The film is set in 1967 during the Detroit Riots and focuses specifically on events that transpired at the Algiers Hotel. It is an ensemble piece, telling the tales of several different characters and how their lives changed at the Algiers. A prank during the riots escalates into a horrifying situation when Detroit Police, Michigan State Police, and National Guardsmen converge on the Algiers Hotel and the mostly African-American clientele staying there. When the racist Detroit cops begins brutalizing the patrons as they question them, the situation goes from bad to worse.
Detroit is a tough watch. It’s a great film, but it is definitely difficult to witness the brutality of the police. However, it is something that everyone needs to see. Bigelow does a fantastic job at ratcheting up the tension throughout the film, though the movie is a little too long, especially with the film’s epilogue. Bigelow and Boal also do a nice job in setting up the history of the racial strife gripping not only Detroit, but other cities across the nation at that time. They really set the stage for the audience to jump right in to the drama. Although the final product is compiled from accounts of those who lived through it, the story is fleshed out through extrapolation. So, some things that happen don’t make a whole lot of narrative sense. Of course, it’s hard to tell what’s fictionalized and what’s true, so it’s difficult to say where cuts could have been made. Sadly, the film also reflects the current state of our society where it seems like every week there’s a new story of police brutality and the treatment of African-Americans as second class citizens. For those who don’t live with that constant anxiety, Detroit is truly an eye-opening experience.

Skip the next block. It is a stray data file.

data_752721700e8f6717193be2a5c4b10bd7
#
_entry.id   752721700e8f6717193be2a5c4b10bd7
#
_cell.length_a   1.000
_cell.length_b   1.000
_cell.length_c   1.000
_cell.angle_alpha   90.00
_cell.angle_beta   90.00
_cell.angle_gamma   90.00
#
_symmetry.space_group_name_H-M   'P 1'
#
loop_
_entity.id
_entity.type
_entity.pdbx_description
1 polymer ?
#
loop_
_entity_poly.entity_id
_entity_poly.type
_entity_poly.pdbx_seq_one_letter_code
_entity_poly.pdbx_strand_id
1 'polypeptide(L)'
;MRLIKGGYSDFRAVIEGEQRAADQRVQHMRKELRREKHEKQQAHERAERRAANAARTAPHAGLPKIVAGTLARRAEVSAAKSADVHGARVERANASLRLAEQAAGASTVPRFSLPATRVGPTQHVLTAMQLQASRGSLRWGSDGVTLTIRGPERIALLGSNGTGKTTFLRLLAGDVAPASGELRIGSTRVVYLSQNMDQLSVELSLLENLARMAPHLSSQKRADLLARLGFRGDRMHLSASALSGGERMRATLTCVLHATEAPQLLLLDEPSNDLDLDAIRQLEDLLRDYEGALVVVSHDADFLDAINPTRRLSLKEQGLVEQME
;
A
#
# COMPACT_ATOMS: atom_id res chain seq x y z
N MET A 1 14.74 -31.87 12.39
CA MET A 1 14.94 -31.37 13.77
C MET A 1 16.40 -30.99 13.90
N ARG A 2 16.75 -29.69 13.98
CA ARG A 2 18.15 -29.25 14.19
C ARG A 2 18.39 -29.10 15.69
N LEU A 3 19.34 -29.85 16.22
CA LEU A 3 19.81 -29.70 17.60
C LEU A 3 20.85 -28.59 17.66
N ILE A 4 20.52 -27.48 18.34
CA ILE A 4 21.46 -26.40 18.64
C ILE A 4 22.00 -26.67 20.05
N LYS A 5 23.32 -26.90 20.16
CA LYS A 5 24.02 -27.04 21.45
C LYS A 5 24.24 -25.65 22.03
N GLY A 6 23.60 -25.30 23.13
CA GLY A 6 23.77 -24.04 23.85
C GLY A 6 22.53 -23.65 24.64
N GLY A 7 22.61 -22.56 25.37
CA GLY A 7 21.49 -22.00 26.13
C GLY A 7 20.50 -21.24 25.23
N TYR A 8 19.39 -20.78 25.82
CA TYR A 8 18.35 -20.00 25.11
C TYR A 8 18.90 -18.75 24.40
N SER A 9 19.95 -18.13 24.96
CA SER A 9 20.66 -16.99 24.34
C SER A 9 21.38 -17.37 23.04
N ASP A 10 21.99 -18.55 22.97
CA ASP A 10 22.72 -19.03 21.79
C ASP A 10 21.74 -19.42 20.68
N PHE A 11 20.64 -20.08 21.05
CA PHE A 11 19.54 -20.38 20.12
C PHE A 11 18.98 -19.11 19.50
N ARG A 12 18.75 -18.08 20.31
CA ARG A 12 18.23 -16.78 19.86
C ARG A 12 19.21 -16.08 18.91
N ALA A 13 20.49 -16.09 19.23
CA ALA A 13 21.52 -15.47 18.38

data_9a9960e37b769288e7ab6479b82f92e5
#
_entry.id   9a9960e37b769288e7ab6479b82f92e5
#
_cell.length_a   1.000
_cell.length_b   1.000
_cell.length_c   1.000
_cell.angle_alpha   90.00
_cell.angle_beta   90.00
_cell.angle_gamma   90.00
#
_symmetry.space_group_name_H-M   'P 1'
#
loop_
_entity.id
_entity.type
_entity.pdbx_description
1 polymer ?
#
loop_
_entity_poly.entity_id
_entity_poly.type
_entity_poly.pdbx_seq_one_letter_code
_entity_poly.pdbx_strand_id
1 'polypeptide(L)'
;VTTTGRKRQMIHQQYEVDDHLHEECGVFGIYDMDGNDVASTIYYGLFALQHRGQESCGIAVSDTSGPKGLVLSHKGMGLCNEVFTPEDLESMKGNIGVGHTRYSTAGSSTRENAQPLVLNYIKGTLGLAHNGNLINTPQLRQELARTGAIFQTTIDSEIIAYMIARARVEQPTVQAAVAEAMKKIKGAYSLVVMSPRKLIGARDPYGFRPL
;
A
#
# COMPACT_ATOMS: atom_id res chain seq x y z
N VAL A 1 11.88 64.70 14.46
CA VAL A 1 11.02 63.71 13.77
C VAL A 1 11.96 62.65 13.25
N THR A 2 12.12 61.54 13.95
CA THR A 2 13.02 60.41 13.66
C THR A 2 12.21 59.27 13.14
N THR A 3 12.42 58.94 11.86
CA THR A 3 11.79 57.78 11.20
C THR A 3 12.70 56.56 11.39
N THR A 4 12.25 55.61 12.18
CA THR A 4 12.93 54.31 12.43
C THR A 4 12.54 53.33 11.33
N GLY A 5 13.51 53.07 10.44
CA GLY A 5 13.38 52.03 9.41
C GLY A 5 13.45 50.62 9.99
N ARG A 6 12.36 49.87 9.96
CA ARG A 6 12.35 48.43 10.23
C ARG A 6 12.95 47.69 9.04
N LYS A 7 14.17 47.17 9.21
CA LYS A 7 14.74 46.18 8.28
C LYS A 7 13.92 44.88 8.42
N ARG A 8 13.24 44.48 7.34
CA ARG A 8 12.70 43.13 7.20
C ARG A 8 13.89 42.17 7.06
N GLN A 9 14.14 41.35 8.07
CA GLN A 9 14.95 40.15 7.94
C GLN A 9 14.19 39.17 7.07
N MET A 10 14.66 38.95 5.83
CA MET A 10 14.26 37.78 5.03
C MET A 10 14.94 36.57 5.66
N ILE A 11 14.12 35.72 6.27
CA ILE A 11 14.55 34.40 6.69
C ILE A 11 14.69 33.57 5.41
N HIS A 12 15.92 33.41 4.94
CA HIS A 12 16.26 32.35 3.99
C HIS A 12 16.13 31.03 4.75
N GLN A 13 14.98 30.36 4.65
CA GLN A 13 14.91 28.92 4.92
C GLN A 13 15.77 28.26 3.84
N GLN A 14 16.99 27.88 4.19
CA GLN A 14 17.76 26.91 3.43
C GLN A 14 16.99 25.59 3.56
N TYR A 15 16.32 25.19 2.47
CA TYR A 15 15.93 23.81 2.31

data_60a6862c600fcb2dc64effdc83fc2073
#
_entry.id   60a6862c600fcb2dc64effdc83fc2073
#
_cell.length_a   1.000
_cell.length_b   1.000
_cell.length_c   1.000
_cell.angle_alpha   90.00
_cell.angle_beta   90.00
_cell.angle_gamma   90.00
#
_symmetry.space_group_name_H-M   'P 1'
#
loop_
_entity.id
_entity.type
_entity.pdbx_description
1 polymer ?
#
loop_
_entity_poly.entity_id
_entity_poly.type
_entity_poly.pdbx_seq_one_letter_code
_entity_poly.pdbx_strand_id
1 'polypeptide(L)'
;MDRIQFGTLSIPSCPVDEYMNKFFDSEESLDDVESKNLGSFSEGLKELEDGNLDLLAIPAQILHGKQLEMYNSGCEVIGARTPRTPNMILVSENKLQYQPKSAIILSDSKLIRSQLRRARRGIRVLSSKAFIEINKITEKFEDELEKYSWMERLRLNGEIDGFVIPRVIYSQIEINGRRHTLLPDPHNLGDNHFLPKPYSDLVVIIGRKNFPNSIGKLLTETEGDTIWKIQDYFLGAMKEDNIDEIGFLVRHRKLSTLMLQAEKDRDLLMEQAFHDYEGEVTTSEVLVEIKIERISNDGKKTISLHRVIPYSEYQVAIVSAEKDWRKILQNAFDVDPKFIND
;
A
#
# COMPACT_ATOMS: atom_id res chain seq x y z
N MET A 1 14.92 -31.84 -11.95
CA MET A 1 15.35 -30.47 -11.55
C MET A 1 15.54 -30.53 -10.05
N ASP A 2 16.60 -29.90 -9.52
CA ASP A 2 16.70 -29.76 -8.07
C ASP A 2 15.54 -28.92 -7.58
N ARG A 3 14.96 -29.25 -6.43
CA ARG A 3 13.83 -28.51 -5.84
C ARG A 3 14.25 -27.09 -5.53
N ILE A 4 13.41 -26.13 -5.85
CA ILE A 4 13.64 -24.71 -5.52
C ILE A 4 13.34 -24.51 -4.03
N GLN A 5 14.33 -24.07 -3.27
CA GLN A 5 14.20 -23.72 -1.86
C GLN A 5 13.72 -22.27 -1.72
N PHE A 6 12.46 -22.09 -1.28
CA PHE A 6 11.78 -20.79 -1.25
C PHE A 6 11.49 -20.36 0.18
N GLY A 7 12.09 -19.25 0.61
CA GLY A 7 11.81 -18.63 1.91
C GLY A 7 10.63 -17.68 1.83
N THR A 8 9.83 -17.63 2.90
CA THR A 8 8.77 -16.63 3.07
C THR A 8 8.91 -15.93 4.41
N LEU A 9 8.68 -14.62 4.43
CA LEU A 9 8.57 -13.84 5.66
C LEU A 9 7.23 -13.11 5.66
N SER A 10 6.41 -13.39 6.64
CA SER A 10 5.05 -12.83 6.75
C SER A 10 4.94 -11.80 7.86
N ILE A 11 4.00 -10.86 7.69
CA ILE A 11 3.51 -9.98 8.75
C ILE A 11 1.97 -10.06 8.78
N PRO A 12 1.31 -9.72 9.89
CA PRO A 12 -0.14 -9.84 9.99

The cast is brilliant, though there is no true lead character. John Boyega is very good as Dismukes, a security guard that gets wrapped up in the drama. My biggest issue with his character, though, is that he only really serves as a witness to the proceedings without really driving any of the action. Algee Smith plays singer Larry, who is trying to break into Motown and is probably the closest thing to a main character here. Smith does great work here going from the high of performing to the horror of dealing with racist cops. Anthony Mackie is also good as Greene, a soldier home from Vietnam, who is in the wrong place at the wrong time. Jason Mitchell continues his fine work of late as Carl, the man who kicks off the whole Algiers incident, while Hannah Murray surprises and is almost unrecognizable from her role as Gilly on Game of Thrones. However, the real star—for good or ill—is Will Poulter as Krauss, the ringleader of the Detroit cops. Poulter is absolutely terrifying as the unhinged cop and it’s easy to see why he was originally cast as Pennywise in the upcoming IT, before having to drop out when that film’s production date was pushed back.
Overall, while Detroit is not a perfect film, it is definitely one that needs to be seen. The cast does a spectacular job dealing with the difficult material and really makes the audience feel the fear and anxiety of dealing with an intolerable and dangerous situation.